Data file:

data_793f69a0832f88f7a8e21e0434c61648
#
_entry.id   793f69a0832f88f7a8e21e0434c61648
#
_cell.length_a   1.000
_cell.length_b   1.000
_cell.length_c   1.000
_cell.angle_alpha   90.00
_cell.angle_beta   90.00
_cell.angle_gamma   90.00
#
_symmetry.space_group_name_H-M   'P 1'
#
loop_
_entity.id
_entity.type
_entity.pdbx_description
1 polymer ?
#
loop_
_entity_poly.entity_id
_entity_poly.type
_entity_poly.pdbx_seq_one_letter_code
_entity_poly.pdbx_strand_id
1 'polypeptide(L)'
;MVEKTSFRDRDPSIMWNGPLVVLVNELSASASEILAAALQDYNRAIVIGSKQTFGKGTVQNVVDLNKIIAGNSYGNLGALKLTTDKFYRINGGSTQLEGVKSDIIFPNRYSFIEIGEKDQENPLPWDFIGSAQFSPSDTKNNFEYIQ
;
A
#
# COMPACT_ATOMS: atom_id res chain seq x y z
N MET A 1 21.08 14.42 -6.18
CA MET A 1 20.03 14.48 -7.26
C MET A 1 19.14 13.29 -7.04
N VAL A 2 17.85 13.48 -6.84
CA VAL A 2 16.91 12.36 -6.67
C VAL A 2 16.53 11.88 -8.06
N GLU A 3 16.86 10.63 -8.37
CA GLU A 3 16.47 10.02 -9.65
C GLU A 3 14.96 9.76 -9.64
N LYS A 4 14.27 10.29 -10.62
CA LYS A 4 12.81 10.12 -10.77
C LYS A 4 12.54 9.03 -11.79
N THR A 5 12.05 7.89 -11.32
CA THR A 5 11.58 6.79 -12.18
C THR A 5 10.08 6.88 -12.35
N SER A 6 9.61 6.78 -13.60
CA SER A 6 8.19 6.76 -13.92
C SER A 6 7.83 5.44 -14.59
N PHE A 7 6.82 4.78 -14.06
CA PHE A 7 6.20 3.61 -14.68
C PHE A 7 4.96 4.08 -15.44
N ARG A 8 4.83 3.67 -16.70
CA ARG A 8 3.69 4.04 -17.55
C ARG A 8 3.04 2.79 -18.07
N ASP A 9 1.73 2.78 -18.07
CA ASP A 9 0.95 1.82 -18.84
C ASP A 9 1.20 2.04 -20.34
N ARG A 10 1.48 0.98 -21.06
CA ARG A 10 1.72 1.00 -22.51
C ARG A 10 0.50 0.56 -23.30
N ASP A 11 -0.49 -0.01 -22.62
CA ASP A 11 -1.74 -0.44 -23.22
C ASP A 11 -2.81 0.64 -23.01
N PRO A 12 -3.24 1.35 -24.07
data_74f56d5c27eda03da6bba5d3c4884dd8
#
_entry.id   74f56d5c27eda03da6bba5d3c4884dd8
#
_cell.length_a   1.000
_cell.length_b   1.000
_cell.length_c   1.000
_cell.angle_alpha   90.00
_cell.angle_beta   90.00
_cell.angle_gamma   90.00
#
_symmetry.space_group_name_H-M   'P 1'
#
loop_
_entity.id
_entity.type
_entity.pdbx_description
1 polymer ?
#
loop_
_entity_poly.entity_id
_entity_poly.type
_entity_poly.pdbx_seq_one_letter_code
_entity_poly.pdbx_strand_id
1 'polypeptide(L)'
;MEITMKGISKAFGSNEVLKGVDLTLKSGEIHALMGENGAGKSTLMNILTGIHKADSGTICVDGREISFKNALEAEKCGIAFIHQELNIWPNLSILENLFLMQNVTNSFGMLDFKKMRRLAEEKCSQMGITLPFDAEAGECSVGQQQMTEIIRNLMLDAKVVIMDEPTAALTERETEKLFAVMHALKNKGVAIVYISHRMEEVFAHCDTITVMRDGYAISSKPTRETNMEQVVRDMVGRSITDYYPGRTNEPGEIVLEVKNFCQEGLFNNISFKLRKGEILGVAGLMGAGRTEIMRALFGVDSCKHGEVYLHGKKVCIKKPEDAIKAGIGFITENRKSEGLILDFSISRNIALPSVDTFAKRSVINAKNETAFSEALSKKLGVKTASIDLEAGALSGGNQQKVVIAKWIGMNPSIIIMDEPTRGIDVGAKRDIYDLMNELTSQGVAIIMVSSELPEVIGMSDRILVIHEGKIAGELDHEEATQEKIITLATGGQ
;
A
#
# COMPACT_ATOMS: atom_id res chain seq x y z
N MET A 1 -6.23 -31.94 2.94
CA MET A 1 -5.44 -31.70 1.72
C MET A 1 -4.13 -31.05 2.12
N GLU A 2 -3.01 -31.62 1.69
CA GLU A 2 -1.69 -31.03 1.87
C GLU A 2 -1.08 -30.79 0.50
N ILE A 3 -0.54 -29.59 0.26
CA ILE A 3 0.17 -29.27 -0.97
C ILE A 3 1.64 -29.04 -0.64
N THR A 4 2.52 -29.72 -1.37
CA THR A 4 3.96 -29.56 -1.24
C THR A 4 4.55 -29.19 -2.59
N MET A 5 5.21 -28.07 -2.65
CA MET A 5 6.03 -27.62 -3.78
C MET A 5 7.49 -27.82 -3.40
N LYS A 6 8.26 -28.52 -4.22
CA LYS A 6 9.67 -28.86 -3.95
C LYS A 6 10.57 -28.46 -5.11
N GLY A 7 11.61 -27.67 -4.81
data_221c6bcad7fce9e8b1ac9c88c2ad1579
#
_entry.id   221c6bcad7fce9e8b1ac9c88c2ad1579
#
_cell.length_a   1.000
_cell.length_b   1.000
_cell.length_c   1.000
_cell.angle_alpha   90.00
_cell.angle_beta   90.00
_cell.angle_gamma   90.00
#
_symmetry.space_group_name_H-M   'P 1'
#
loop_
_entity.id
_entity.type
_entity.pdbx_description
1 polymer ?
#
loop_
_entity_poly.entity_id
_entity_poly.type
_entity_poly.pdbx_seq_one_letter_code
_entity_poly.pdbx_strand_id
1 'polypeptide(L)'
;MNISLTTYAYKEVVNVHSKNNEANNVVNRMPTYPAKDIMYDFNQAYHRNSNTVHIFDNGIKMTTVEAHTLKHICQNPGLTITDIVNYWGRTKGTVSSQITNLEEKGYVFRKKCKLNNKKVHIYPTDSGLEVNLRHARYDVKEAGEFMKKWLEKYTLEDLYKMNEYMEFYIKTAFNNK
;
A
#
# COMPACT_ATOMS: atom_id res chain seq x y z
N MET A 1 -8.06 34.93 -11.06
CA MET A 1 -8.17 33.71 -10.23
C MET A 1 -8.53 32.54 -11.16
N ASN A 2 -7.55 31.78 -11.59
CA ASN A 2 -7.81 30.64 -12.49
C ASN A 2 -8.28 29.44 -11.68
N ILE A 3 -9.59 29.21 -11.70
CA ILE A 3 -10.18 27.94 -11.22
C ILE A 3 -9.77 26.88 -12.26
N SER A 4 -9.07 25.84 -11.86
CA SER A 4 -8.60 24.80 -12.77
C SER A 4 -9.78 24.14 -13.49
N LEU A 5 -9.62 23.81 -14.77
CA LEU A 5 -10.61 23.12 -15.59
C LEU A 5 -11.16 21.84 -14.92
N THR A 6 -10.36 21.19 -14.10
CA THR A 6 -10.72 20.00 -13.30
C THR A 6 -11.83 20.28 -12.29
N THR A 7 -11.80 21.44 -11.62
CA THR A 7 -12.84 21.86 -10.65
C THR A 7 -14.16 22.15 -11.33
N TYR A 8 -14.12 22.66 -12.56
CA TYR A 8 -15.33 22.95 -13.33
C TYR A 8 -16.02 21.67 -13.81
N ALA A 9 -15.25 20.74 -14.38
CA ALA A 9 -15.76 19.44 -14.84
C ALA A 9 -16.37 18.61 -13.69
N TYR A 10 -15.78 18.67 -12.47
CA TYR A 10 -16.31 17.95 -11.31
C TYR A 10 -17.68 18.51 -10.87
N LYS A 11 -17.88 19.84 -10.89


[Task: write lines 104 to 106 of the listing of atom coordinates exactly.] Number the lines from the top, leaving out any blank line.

N THR A 4 2.52 -29.72 -1.37
CA THR A 4 3.96 -29.56 -1.24
C THR A 4 4.55 -29.19 -2.59